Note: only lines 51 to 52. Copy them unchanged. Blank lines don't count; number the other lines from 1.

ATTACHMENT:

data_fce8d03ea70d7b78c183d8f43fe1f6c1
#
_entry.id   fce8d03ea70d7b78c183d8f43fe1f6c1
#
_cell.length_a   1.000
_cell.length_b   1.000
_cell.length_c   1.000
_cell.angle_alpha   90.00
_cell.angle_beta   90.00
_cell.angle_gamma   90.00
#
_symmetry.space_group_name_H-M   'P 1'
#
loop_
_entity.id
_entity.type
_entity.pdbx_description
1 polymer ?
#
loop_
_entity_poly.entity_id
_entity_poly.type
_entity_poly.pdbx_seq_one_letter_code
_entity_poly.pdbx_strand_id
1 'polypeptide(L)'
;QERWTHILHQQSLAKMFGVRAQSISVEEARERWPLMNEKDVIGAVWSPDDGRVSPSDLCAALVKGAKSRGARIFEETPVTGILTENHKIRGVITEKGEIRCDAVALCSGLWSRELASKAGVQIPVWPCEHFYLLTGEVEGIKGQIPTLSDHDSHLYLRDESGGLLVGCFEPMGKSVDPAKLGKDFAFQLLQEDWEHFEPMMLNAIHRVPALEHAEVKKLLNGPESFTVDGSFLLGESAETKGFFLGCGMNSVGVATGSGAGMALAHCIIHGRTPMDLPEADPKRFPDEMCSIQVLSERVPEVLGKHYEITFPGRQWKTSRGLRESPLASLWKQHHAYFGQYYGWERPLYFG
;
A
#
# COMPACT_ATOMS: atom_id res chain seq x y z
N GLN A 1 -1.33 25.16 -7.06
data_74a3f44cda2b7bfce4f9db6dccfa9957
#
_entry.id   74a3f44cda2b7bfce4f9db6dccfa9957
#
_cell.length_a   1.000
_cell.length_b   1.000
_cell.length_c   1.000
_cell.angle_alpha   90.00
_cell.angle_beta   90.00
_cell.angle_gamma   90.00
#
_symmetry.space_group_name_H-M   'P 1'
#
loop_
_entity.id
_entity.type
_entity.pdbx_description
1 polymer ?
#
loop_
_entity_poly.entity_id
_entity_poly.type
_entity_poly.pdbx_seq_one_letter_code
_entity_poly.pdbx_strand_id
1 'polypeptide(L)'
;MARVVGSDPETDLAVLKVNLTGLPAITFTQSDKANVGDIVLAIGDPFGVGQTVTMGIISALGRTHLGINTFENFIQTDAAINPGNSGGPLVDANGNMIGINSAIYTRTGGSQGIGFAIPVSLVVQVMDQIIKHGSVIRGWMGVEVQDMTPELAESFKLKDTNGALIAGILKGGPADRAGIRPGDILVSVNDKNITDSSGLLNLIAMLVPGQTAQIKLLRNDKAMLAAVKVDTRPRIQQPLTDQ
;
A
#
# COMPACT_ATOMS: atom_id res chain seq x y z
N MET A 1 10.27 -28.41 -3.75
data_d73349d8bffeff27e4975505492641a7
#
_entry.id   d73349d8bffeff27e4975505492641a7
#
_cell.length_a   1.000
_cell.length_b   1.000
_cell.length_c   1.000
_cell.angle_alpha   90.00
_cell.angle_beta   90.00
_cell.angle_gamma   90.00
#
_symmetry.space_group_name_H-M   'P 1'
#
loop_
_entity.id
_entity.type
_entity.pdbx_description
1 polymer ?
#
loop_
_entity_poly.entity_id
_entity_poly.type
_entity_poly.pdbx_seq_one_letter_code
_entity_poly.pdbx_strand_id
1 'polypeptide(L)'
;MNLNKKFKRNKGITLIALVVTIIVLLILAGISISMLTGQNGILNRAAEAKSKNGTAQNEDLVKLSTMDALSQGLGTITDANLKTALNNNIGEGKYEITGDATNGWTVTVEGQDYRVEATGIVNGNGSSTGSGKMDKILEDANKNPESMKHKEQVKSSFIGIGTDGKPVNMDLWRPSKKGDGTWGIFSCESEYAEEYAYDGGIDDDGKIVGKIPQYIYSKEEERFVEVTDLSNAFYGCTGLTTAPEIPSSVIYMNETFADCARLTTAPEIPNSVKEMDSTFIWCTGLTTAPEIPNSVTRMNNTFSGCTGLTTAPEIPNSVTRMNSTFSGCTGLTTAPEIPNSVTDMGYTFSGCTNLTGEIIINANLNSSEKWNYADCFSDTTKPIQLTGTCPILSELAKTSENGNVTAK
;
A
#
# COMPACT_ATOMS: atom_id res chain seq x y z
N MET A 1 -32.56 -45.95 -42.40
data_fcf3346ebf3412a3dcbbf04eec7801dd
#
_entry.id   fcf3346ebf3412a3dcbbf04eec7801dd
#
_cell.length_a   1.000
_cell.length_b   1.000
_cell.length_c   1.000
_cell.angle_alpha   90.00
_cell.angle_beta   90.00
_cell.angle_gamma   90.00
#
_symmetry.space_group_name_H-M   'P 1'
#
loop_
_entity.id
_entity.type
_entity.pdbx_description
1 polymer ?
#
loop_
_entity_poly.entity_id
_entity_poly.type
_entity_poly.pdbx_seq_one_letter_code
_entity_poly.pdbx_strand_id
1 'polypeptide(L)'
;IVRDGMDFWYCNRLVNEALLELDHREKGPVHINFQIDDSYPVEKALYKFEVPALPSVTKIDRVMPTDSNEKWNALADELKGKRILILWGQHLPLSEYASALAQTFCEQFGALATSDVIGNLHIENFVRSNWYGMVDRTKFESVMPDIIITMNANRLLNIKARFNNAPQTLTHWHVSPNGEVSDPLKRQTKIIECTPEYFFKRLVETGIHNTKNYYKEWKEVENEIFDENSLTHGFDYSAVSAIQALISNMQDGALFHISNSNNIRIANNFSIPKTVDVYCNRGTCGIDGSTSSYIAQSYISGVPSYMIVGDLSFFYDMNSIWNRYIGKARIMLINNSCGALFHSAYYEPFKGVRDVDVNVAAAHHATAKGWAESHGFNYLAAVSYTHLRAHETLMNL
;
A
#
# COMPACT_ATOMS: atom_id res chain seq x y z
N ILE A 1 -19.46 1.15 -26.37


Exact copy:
loop_
_entity_poly.entity_id